The opinion of the court was delivered by: Sandstrom, Justice.
N.D. Supreme CourtRECALLND v. Jaeger, 2010 ND 250
This opinion is subject to petition for rehearing. [Go
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Petition for original jurisdiction.
Opinion of the Court by Sandstrom, Justice.
[¶1] The right to recall their elected officials is an important liberty reserved by the people of North Dakota. The people have reserved this power over their elected officials through the state constitution. Within the state constitution, however, the people of North Dakota have limited their recall power to certain offices created under state law.
[¶2] RECALLND, a North Dakota nonprofit corporation, asks this Court to order Secretary of State Alvin Jaeger to approve for circulation its petition to recall United States Senator Kent Conrad. Sections 1 and 10, N.D. Const. art. III, provide that only certain elected officials may be recalled by the people of North Dakota. The Secretary of State concluded a United States Senator is not among those officials subject to recall. Although Senator Conrad has been elected by the voters of North Dakota, the office of United States Senator is created by the Constitution of the United States, not the Constitution of the State of North Dakota. The recall of a United States Senator elected from North Dakota would need to be both authorized by the Constitution of the State of North Dakota and permitted by the Constitution of the United States. Because the recall of a United States Senator is not authorized by North Dakota's Constitution, we need not decide the federal constitutional question. We deny RECALLND's request to order the Secretary of State to approve its petition for the recall of United States Senator Kent Conrad.
[¶3] RECALLND founder Joseph Wells delivered a letter and a petition form for the recall of United States Senator Kent Conrad to the Secretary of State in May 2010. His letter stated the petition form was a "first draft" and asked the Secretary of State to notify him of any changes that needed to be made. Ten days after Wells's letter and petition form were received by the Secretary of State, Attorney General Wayne Stenehjem issued an opinion concluding North Dakota law does not permit the recall of a congressional official, specifically a United States Senator. The Attorney General relied on N.D. Const. art. III, § 10, which he believes restricts the recall process to state government officials and other public offices created under the laws of North Dakota.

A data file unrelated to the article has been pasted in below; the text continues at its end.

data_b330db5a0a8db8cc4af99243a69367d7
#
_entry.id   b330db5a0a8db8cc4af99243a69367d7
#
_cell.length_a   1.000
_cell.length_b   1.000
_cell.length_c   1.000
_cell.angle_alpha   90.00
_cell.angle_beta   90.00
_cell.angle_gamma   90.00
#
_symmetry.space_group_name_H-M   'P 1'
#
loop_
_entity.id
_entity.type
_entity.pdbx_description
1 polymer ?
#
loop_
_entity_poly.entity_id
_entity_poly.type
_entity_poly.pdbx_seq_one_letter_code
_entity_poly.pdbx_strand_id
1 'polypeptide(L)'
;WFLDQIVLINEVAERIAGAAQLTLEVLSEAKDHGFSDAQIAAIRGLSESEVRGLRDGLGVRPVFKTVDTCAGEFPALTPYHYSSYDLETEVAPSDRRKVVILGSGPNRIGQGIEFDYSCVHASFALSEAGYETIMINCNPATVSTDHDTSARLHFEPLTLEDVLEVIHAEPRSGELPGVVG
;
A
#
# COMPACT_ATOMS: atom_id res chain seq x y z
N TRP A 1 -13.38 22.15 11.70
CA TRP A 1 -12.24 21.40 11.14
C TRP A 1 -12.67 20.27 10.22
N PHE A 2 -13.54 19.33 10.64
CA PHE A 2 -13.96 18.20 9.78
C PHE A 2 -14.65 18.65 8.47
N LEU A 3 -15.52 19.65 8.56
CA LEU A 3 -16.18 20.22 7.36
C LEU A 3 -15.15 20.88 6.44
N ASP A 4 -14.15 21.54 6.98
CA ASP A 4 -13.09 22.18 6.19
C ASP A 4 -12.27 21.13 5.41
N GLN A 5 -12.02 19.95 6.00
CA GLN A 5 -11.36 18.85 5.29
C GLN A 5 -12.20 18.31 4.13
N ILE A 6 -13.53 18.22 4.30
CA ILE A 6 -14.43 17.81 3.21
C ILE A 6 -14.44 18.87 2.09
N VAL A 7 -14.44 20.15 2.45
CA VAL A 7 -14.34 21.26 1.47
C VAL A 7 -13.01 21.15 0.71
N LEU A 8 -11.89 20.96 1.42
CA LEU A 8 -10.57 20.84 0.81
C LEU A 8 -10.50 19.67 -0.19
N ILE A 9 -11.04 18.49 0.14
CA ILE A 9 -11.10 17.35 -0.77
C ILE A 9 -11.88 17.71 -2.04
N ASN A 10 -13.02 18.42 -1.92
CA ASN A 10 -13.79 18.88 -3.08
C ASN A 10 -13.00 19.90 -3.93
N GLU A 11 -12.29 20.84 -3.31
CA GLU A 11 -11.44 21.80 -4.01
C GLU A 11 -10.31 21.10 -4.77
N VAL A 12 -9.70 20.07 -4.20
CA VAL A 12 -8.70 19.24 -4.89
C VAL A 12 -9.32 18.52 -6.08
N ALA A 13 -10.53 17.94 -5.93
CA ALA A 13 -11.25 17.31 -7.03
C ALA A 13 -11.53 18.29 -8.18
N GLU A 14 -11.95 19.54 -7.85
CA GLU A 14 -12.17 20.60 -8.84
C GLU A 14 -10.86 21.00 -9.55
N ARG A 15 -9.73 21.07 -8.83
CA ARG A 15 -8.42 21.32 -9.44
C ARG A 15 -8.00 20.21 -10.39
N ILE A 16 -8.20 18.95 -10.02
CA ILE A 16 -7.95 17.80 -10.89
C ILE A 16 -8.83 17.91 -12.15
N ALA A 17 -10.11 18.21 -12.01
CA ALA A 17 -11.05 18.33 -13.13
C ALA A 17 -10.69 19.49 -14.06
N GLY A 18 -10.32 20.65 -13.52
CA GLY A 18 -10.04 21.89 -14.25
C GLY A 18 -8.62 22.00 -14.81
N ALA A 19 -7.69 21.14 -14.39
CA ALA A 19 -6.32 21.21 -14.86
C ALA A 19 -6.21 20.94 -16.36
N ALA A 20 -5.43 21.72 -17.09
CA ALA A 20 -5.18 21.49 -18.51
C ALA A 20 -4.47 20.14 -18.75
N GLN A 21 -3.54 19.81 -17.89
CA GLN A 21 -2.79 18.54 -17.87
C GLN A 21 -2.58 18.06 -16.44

[¶4] Relying on the Attorney General's opinion, the Secretary of State informed Wells that he did not have the authority to approve RECALLND's petition for circulation. RECALLND now asks this Court to order the Secretary of State to approve its petition to begin the recall of United States Senator Kent Conrad.
[¶5] RECALLND contends we must exercise original jurisdiction in this matter because sections 6 and 7, N.D. Const. art. III, confer mandatory original jurisdiction over all decisions of the Secretary of State regarding petitions. The Secretary of State argues sections 6 and 7 apply only to initiative and referendum petitions, not to recall petitions. He does submit, however, that it is appropriate for this Court to decide this case by exercising discretionary jurisdiction under N.D.C.C. § 27-02-04.
[¶6] Section 5 has provisions dealing with the specific procedures regarding initiative and referendum petitions, but does not mention recall petitions. Section 6 uses the phrase "such petition" to refer to the petitions delineated in section 5. Section 7 outlines the process of reviewing the Secretary of State's decisions made under the guidelines of section 6. Taken together, the amendment's language shows that sections 6 and 7 apply exclusively to initiative and referendum petitions. Not once is the recall process mentioned or referred to in sections 2 through 9. Accordingly, sections 6 and 7, N.D. Const. art. III, do not govern recall petitions.
[¶7] RECALLND seeks a writ of mandamus under N.D.C.C. § 32-34-01 compelling the Secretary of State to approve its petition for circulation. This Court has the power to issue original writs under N.D. Const. art. VI, § 2. The exercise of this power is left to this Court's discretion and cannot be invoked as a matter of right. Bolinske v. Jaeger, 2008 ND 180, ¶ 4, 756 N.W.2d 336. "It is well-settled that our power to exercise original jurisdiction extends only to those cases in which the questions presented . . . affect the sovereignty of the state, the franchises or prerogatives of the state, or the liberties of its people." Kelsh v. Jaeger, 2002 ND 53, ¶ 2, 641 N.W.2d 100; see also ...